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Suppose that a 3-D surface has the property that $|k_1|\leq 1$ and $|k_2|\leq 1$ everywhere, where $k_1$ and $k_2$ are the principal curvatures. Prove or disprove that the curvature $k$ of a curve on that surface also satisfies $|k|\leq 1$.

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Please do not write questions in the imperative, it is not polite. If this is homework, please tag it as so, and if it is not, please include motivation for the question. How did you come upon this question? Finally, let us know what you have already tried. All of these things will help you in the end. –  Glen Wheeler Mar 17 '11 at 12:16
    
Do you mean normal curvature of the curve? –  lhf May 24 '11 at 17:59
    
The's a formula relating $k$, $k_1$ and $k_2$, and it's an equality. Find that formula and you'll have your answer. From the way you write your question I'm assuming it's a homework question so there's really no need for any more hints than the above. –  Ryan Budney May 24 '11 at 19:16
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up vote 2 down vote accepted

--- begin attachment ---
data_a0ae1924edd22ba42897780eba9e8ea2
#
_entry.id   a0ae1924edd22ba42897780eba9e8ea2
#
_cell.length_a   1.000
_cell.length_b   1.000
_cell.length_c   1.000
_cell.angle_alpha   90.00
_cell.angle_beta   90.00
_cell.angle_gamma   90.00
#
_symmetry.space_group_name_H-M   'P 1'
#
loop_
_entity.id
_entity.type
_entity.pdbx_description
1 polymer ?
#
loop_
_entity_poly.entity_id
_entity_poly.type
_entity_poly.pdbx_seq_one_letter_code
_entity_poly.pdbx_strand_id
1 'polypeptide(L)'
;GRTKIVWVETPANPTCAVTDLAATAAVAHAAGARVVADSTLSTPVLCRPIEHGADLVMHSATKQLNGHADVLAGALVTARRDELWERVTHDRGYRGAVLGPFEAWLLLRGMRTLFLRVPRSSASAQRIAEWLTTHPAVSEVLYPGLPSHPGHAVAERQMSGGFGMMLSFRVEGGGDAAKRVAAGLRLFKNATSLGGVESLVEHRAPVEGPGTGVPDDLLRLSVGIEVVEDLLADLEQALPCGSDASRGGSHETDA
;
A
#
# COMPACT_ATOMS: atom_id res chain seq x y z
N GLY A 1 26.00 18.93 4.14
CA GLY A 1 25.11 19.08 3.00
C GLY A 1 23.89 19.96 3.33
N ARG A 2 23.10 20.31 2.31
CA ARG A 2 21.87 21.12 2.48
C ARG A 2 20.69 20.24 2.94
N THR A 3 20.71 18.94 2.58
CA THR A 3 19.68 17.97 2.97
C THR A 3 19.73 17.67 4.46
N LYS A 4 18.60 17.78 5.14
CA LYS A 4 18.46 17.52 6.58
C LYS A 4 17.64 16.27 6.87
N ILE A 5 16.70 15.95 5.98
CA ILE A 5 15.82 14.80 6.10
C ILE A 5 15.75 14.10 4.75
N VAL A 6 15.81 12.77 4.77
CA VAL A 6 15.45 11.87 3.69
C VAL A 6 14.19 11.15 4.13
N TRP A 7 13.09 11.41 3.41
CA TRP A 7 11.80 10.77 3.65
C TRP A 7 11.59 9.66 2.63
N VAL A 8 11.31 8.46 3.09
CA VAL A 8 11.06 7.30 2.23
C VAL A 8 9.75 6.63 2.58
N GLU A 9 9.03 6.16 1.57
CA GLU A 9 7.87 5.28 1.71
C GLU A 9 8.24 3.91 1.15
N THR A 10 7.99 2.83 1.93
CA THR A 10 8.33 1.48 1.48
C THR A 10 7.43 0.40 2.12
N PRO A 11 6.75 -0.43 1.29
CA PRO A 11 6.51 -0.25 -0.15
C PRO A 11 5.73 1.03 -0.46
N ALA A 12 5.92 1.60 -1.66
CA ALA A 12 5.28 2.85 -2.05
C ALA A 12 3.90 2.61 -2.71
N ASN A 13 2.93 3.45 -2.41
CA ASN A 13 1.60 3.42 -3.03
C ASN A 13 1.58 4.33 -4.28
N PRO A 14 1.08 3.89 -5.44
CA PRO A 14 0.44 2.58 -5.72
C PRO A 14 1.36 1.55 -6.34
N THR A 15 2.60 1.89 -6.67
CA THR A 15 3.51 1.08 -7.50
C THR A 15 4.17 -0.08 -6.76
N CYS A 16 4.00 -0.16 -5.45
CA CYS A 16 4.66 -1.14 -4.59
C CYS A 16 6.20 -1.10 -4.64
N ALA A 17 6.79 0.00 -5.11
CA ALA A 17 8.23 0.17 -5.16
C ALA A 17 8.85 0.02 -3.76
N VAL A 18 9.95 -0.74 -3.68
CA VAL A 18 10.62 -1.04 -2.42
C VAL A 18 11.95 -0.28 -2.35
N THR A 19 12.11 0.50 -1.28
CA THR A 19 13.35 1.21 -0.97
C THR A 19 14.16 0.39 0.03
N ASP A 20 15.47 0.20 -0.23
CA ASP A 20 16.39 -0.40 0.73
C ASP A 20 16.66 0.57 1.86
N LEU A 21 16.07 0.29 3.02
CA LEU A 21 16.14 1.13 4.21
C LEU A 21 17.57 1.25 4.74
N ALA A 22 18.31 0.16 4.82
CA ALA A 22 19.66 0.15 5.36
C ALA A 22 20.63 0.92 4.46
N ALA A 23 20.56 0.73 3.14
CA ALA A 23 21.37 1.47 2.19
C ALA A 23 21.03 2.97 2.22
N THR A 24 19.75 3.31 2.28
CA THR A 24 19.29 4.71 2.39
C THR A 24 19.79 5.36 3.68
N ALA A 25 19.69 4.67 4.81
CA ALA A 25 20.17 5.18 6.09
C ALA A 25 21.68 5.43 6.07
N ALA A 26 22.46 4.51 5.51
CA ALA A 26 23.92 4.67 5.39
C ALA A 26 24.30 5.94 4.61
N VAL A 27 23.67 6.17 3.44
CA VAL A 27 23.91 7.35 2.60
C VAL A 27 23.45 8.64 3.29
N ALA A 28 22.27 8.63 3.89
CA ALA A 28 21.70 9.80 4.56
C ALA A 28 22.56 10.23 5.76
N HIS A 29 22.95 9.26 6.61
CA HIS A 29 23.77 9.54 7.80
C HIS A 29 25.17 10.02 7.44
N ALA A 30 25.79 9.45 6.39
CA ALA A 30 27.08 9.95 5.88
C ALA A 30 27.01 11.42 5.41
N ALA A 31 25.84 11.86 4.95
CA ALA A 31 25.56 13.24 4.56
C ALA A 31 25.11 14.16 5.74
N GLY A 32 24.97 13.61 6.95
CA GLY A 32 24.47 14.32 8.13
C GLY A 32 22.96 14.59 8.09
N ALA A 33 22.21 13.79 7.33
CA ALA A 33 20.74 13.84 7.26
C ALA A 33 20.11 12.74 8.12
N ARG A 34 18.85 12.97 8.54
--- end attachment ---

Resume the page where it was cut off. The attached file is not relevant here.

I don't think so. Take, for example, a plane, which has principal curvatures zero. Pick a small circle, with radius $R$ smaller than $1$ in that plane. The circle has curvature $1/R>1$.

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I was thinking that the OP might be speaking of non-flat surfaces (by which I mean that we exclude those points on a surface which make the matrix of the II fundamental form identically zero) –  Andy May 24 '11 at 18:03
    
Even if the surfaces are not flat, I don't think the result in the question is valid. The principal curvatures are the minimum and maximum curvatures of curves obtained by normal sections of the surface. But if you consider an arbitrary curve contained in the given surface, you could locally make the curvature as big as possible (I think). –  Beni Bogosel May 24 '11 at 19:42
    
It's probably right. I wasn't thinking of the problem, I was just making a remark (in our differential geometry class we never dealt with flat points). Even now I don't have time to think - it's almost 6am :) –  Andy May 25 '11 at 3:45
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